Another Letter to ME65 Classmates

Red Woods and Giant Sequoias in Central Colorado?

Last Saturday (10/15), Rena and I saw a lot of Red Woods and Giant Sequoias in Central Colorado. They are gigantic and always majestic, just like those Red Woods in the vicinity of Red Wood City and Giant Sequoias east of Fresno, CA. However, the major difference is that, what we saw are trees of ~35 million years old and have tall tree stumps only. They are there because they are all fossilized and petrified. Today, they scatter all over the field in this National Monument – Florissant Fossil Beds – at Florissant, CO. Some of them even have man-made canopies to shade the sun and to protect them from rain showers or snow falls.

Several facts worthy of mention are:

About ~35 million years ago, this valley had lush ferns and shrubs thriving beneath the towering Red Woods and Giant Sequoias. The weather was warm and humid. A volcano nearby erupted several times. First, it killed most of trees and also created a mud dam. Without any outlet, an ancient still lake, Florissant Lake, was formed. Later, the volcano erupted several more times and it showered the lake with more ashes. The ashes carried vegetations, insects & animals and sank into the lake covering the dead giant trees layer by layer. Gradually, these trees were fossilized and petrified. Until fairly recently, due to tectonic plate movements, the earth’s crust slanted to one side and emptied the lake where tall tree stumps were buried.

Butterfly fossils, not amber butterflies, are very rare. With ~45 known butterfly fossils around the world, 15 of them were discovered here.

Tsetse flies occur today only in tropic Africa. Exciting enough, people discovered a lot of Tsetse fly fossils here in this National Park – a place like nowhere else in the world, except very recently in Germany.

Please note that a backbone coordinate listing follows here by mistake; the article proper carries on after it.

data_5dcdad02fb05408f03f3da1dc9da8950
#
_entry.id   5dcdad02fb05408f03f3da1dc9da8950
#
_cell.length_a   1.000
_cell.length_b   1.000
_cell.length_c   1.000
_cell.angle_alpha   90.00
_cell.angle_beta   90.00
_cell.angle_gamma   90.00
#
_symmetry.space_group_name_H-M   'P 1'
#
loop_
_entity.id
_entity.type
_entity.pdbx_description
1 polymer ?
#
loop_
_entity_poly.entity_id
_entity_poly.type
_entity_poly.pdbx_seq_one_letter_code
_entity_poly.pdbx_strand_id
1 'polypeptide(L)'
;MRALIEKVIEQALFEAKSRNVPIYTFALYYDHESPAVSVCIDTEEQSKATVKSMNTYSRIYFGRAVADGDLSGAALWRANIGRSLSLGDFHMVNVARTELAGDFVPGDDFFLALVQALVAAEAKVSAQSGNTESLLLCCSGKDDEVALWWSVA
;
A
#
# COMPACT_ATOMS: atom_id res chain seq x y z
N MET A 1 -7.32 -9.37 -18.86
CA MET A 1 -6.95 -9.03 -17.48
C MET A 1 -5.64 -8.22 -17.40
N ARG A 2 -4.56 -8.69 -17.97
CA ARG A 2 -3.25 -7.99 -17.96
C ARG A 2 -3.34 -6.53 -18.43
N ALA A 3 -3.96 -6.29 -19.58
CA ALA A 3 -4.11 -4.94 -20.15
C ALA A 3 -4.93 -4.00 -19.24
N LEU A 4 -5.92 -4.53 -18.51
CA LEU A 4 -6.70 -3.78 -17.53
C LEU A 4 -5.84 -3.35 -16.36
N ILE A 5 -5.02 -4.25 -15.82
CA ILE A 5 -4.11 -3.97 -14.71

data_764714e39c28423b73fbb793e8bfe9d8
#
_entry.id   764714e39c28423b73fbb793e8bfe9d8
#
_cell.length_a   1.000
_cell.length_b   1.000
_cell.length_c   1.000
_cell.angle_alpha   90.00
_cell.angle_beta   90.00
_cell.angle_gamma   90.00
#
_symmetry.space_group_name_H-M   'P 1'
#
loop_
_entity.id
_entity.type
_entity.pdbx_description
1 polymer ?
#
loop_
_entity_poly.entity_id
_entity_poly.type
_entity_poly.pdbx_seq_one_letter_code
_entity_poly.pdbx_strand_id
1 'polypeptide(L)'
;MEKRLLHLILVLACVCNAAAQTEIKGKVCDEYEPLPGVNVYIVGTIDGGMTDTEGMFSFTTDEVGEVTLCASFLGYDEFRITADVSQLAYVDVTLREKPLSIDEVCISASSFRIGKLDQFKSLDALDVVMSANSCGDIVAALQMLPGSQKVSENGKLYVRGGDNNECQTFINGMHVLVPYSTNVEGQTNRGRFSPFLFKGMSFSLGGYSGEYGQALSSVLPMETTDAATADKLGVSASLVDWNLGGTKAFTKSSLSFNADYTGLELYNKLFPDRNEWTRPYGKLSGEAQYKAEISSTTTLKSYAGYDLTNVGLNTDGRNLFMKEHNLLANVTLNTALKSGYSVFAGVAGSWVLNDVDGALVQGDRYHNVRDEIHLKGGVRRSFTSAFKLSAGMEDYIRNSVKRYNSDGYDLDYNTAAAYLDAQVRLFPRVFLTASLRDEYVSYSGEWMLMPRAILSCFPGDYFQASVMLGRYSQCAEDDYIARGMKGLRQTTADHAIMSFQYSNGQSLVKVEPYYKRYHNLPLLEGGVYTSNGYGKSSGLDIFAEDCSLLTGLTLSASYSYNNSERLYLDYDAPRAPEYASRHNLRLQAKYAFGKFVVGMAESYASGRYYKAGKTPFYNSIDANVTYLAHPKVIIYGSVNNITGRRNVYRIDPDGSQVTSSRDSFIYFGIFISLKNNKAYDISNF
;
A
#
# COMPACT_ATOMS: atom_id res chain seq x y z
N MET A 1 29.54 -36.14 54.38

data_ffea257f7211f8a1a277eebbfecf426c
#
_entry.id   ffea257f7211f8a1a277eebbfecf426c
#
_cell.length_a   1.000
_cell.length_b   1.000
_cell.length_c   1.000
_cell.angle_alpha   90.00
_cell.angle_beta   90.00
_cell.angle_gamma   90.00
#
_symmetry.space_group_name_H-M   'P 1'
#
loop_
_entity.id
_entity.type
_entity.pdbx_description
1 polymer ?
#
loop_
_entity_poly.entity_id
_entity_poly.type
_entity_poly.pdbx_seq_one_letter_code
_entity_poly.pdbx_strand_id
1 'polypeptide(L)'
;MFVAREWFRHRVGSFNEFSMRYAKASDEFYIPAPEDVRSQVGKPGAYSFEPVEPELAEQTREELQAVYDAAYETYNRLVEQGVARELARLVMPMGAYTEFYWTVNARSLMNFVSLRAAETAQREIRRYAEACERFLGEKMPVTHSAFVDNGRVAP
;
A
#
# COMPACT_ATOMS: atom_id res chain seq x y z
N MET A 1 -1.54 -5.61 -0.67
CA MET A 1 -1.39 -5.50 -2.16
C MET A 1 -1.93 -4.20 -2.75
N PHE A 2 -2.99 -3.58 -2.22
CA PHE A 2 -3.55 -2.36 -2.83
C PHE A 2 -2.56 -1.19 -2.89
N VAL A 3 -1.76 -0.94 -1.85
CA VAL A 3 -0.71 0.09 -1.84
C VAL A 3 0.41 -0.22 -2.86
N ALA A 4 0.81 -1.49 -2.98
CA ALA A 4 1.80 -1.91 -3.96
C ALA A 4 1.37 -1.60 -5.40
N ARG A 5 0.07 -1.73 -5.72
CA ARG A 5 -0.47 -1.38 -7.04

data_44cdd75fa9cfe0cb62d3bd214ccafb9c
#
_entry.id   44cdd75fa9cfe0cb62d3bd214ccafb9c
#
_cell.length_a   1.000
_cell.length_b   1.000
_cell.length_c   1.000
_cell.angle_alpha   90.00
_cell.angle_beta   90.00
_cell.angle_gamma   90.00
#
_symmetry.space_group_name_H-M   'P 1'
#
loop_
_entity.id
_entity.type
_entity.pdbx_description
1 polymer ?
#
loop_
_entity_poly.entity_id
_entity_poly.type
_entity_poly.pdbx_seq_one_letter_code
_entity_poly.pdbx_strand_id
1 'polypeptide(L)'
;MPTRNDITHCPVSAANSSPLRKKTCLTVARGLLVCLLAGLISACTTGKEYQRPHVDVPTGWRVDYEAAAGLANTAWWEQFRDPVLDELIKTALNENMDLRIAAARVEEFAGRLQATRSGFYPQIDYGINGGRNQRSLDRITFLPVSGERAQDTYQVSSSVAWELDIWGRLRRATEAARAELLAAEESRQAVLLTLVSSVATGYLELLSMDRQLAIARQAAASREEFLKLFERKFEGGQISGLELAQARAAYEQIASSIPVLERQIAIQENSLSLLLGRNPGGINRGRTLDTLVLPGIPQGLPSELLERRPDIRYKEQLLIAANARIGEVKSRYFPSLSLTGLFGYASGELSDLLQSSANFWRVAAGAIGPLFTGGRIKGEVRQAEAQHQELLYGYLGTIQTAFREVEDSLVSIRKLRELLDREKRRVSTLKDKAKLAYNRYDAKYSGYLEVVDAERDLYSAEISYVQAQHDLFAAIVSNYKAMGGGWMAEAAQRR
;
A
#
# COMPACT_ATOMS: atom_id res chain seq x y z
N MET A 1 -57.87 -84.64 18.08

Praying Trees and Medicine Trees – Along Routes 24 & 67 and around the Park, there are a lot of Praying Trees and Medicine Trees that American Indians in this area once made use of. There are Ponderosa Pines which distinguish themselves with 2 or 3 shoots in their leaves. Indians tied down the growing trees, at selected locations, to the ground to make their Praying Trees for religious ceremonies. Today, it looks like a giant octopus with a lot of arms hugging the ground and spreading out in all directions. Conversely, the Medicine Tree always has one vertical, deep cutting scar on its trunk. The Indians used to extract its barks for nutrients and minerals. Some of the scars are more than 400 years old. The scars on the trees, together with the tree rings, have been used by Archeologists as a means to precisely trace back in time. There were a lot more Medicine Trees inside the Park than today. Most of these trees were cut down to support the nearby gold mine at Cripple Creek, CO decades ago. Today, it has only ~500 Medicine Trees left inside the Park. From its very beginning in 1873, there were a lot of people came to this place and went away with some valuable fossils from public lands. At the same time, they gradually took away some of our past, piece by piece and fossil by fossil. To stop looting and plundering that took place, President Nixon signed legislation to create this National Monument in 1969.

Aspen trees (a kind of poplar tree) – Aspen trees bear a lot of seeds but few survived, let alone growing into trees. Therefore, it multiplies itself through its roots. And because of that (not from the seeds), they are not all that diversified. As a fact of fact, they are not only genetically identical and but also living very closely to each other. In this Park, there are a lot of them clustered together at different places. Within each cluster, either they are all dead; or all healthy with colorful fall foliages; or already passing their fall foliage season (without any leave on them at all). Closely, they live together and die together, under the same environmental stresses. While living, they behave identically as a cluster at different locations. By observing them, it is a natural way to scare the Hell out of un-necessary cloning.


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